DealStreetAsia had reported the Tiger Global-led financing in October.
Telio had previously secured seed funding from Surge, the accelerator programme by Sequoia Capital, as one of the 17 startups in its inaugural cohort.
The valuation of Telio after the latest round could not be verified but the startup claims a 10x jump in its value from its seed round. The Vietnamese company also claims to have increased its annual gross merchandise value (GMV) more than 50 times since its Surge days.
The company, founded in November 2018, connects small mom-and-pop stores with brands and wholesalers on its platform and claims to offer better pricing and more efficient logistics.
Small retailers accounted for over 60 per cent of fast-moving consumer goods sales in urban areas and over 90 per cent in rural Vietnam, according to research firm Kantar. However, they still remain underserved by modern technology solutions.
Telio’s smartphone app tackles the time and access issue which mom-and-pop shops typically need to call 50-80 wholesalers and distributors to place individual orders, which can take up to a week to arrive. The startup said it is now building a network of warehouses to ensure next-day delivery.
Telio currently has over 3,000 retailers from Hanoi and Ho Chi Minh City on its platform, having enjoyed a 70 per cent month-on-month growth over the past eight months. These retailers are placing an average of seven orders per month with Telio.
The company expects to expand to four more cities and onboard 15,000 retailers by June 2020, as well as expand to several new verticals in the next few months.
“Our mission is to empower the large population of small retailers in Vietnam, who play an important role in our economy and the local neighbourhoods they serve. The inventory supply chain in our country is very fragmented, and these small retailers don’t have a clear view of pricing, quality and even availability of most products,” said Telio founder and CEO Bui Sy Phong.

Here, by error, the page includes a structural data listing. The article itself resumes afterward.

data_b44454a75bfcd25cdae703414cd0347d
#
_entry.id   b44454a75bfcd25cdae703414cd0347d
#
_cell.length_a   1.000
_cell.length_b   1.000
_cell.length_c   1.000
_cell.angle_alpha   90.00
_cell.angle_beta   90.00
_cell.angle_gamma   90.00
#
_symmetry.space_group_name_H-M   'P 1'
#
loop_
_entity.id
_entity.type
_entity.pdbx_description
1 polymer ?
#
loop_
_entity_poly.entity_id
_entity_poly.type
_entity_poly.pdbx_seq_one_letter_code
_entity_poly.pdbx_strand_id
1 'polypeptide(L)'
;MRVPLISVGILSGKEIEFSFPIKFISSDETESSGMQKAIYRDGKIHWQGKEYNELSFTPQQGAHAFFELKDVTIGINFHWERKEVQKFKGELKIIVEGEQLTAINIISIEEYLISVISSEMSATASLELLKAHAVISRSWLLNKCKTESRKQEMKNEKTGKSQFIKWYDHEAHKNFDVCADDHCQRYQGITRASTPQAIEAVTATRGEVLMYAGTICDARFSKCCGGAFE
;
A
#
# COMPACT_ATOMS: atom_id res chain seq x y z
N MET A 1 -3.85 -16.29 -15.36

Phong said he came up with the idea to establish Telio after he joined Alibaba’s eFounders programme in 2018, realising he wanted to do something to serve small businesses that are the backbone of the national economy.
“We found out that cashless payments isn’t one of the main pain points of the mom-and-pop stores. However… fulfilling their stores is a pain point where we can help,” My Linh, head of strategy at Telio, said in a recent GGV Capital podcast.
“Mom-and-pop shops form the lifeblood of Vietnamese consumption and have historically been durable against the expansion of modern retail and e-commerce,” said Jixun Foo, managing partner at GGV Capital.
“By leveraging technology, Telio can tap into the microentrepreneurs’ knowledge of their catchment area and their community-level efficient scale to unlock their true potential and empower the community,” he added.
Vietnam is one of the two pacesetters in Southeast Asia – the other being Indonesia – in terms of its internet economy, which is growing in excess of 40 per cent a year, according to the e-Conomy SEA 2019 report by Google, Temasek Holdings and Bain.
Driven by impressive e-commerce growth, the country’s internet economy is slated to touch $12 billion in 2019, with its gross merchandise value set to account for over 5 per cent of the country’s GDP, per the report.